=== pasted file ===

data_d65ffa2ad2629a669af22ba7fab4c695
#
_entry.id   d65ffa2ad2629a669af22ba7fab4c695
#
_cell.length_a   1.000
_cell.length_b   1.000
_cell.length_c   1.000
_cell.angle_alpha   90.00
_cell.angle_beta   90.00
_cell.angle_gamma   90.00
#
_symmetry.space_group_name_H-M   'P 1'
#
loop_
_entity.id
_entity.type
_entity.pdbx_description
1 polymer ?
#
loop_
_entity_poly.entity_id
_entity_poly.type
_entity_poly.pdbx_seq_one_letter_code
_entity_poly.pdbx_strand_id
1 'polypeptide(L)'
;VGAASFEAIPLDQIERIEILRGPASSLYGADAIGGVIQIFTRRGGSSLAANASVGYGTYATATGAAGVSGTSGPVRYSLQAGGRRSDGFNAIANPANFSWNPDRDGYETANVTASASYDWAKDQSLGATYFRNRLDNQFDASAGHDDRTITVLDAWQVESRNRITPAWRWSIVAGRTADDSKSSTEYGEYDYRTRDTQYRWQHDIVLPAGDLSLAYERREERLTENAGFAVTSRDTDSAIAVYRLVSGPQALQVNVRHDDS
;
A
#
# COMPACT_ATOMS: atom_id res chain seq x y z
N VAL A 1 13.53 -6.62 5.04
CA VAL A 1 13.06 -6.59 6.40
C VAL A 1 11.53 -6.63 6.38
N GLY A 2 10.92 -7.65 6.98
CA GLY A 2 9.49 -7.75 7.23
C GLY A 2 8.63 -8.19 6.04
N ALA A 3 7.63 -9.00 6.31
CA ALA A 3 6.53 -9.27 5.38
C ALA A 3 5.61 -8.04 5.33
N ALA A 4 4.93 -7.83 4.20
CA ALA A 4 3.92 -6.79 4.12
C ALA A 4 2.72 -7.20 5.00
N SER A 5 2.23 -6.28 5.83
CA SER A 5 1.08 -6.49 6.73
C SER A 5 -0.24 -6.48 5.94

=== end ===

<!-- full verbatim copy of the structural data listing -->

data_d65ffa2ad2629a669af22ba7fab4c695
#
_entry.id   d65ffa2ad2629a669af22ba7fab4c695
#
_cell.length_a   1.000
_cell.length_b   1.000
_cell.length_c   1.000
_cell.angle_alpha   90.00
_cell.angle_beta   90.00
_cell.angle_gamma   90.00
#
_symmetry.space_group_name_H-M   'P 1'
#
loop_
_entity.id
_entity.type
_entity.pdbx_description
1 polymer ?
#
loop_
_entity_poly.entity_id
_entity_poly.type
_entity_poly.pdbx_seq_one_letter_code
_entity_poly.pdbx_strand_id
1 'polypeptide(L)'
;VGAASFEAIPLDQIERIEILRGPASSLYGADAIGGVIQIFTRRGGSSLAANASVGYGTYATATGAAGVSGTSGPVRYSLQAGGRRSDGFNAIANPANFSWNPDRDGYETANVTASASYDWAKDQSLGATYFRNRLDNQFDASAGHDDRTITVLDAWQVESRNRITPAWRWSIVAGRTADDSKSSTEYGEYDYRTRDTQYRWQHDIVLPAGDLSLAYERREERLTENAGFAVTSRDTDSAIAVYRLVSGPQALQVNVRHDDS
;
A
#
# COMPACT_ATOMS: atom_id res chain seq x y z
N VAL A 1 13.53 -6.62 5.04
CA VAL A 1 13.06 -6.59 6.40
C VAL A 1 11.53 -6.63 6.38
N GLY A 2 10.92 -7.65 6.98
CA GLY A 2 9.49 -7.75 7.23
C GLY A 2 8.63 -8.19 6.04
N ALA A 3 7.63 -9.00 6.31
CA ALA A 3 6.53 -9.27 5.38
C ALA A 3 5.61 -8.04 5.33
N ALA A 4 4.93 -7.83 4.20
CA ALA A 4 3.92 -6.79 4.12
C ALA A 4 2.72 -7.20 5.00
N SER A 5 2.23 -6.28 5.83
CA SER A 5 1.08 -6.49 6.73
C SER A 5 -0.24 -6.48 5.94